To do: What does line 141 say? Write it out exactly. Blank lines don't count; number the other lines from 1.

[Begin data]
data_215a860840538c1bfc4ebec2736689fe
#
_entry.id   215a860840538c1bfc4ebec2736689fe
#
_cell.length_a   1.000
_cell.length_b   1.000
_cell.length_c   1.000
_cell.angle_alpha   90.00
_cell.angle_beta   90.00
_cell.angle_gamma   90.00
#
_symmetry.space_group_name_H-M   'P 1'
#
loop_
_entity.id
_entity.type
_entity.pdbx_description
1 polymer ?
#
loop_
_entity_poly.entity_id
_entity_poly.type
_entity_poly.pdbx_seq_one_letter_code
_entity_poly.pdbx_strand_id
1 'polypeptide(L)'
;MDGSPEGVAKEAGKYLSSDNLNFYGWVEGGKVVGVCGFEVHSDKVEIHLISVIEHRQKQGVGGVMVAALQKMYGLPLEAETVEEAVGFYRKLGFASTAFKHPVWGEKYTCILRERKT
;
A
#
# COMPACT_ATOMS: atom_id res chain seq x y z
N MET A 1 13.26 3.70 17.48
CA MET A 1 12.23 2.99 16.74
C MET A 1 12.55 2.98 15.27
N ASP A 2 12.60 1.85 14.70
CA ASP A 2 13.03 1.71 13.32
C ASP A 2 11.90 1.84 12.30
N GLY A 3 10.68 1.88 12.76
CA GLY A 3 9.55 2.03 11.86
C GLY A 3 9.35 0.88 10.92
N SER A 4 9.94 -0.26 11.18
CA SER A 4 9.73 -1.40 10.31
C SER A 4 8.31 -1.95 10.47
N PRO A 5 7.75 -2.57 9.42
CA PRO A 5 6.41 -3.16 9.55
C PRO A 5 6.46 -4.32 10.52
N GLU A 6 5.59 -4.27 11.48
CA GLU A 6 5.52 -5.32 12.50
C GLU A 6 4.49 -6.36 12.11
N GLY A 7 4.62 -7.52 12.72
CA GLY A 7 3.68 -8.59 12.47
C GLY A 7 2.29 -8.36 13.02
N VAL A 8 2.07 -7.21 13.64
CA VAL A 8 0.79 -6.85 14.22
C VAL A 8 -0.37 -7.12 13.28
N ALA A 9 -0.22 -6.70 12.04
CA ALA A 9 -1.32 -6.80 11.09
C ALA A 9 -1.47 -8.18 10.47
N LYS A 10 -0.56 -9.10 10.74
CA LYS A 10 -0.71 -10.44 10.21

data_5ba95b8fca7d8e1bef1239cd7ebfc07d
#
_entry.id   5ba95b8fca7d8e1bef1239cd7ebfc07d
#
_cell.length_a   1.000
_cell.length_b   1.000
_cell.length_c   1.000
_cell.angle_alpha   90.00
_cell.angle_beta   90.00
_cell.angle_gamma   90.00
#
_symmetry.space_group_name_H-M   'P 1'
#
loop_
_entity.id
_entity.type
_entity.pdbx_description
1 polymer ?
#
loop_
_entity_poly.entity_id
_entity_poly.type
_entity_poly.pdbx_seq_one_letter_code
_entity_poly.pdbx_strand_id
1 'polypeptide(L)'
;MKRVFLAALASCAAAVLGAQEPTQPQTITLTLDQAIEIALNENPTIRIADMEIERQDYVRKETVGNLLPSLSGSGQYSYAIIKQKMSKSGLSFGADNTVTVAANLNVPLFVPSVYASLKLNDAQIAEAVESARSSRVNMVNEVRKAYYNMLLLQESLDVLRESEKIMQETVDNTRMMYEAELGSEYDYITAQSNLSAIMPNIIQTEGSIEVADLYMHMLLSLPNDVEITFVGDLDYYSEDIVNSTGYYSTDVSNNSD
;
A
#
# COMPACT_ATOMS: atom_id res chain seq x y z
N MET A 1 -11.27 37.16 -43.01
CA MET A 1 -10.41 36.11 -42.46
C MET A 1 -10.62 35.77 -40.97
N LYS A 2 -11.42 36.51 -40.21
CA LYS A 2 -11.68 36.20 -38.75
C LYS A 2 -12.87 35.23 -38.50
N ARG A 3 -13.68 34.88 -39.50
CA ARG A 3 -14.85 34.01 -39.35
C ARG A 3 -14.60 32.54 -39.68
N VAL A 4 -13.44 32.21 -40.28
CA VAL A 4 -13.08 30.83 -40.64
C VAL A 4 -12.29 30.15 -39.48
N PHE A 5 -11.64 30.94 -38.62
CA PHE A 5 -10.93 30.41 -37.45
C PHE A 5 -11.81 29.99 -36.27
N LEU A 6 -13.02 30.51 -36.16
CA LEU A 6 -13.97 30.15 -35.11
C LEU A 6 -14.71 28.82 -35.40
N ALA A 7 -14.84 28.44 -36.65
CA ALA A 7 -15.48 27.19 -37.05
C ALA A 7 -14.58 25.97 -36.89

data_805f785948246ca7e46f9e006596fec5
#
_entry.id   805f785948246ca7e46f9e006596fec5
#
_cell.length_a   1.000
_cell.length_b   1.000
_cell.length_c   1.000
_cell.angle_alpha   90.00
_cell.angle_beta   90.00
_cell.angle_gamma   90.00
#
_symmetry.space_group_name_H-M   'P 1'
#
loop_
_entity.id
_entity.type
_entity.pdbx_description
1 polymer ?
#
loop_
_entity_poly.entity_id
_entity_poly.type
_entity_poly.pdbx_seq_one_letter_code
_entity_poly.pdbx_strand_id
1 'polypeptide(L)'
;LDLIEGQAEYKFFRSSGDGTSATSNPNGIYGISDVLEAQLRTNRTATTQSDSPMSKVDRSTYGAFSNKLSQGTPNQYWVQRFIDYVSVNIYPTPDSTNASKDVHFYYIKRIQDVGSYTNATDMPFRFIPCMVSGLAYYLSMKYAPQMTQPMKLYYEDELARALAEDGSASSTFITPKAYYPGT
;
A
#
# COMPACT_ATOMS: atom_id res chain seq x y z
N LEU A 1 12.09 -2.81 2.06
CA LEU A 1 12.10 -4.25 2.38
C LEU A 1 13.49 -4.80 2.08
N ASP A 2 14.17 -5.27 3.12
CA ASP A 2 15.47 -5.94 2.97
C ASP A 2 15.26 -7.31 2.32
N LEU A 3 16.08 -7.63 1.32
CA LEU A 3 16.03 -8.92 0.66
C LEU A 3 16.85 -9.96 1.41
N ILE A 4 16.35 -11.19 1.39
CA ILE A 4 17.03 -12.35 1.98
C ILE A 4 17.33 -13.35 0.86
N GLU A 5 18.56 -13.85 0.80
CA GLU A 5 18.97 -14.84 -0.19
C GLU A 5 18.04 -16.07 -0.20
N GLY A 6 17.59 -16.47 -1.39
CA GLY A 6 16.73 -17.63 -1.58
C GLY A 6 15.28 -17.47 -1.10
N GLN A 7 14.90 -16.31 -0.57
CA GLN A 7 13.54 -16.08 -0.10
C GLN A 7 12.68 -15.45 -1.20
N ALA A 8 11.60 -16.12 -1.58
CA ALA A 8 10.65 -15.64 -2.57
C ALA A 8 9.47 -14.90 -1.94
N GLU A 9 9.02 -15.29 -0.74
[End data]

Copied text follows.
N LEU A 1 12.09 -2.81 2.06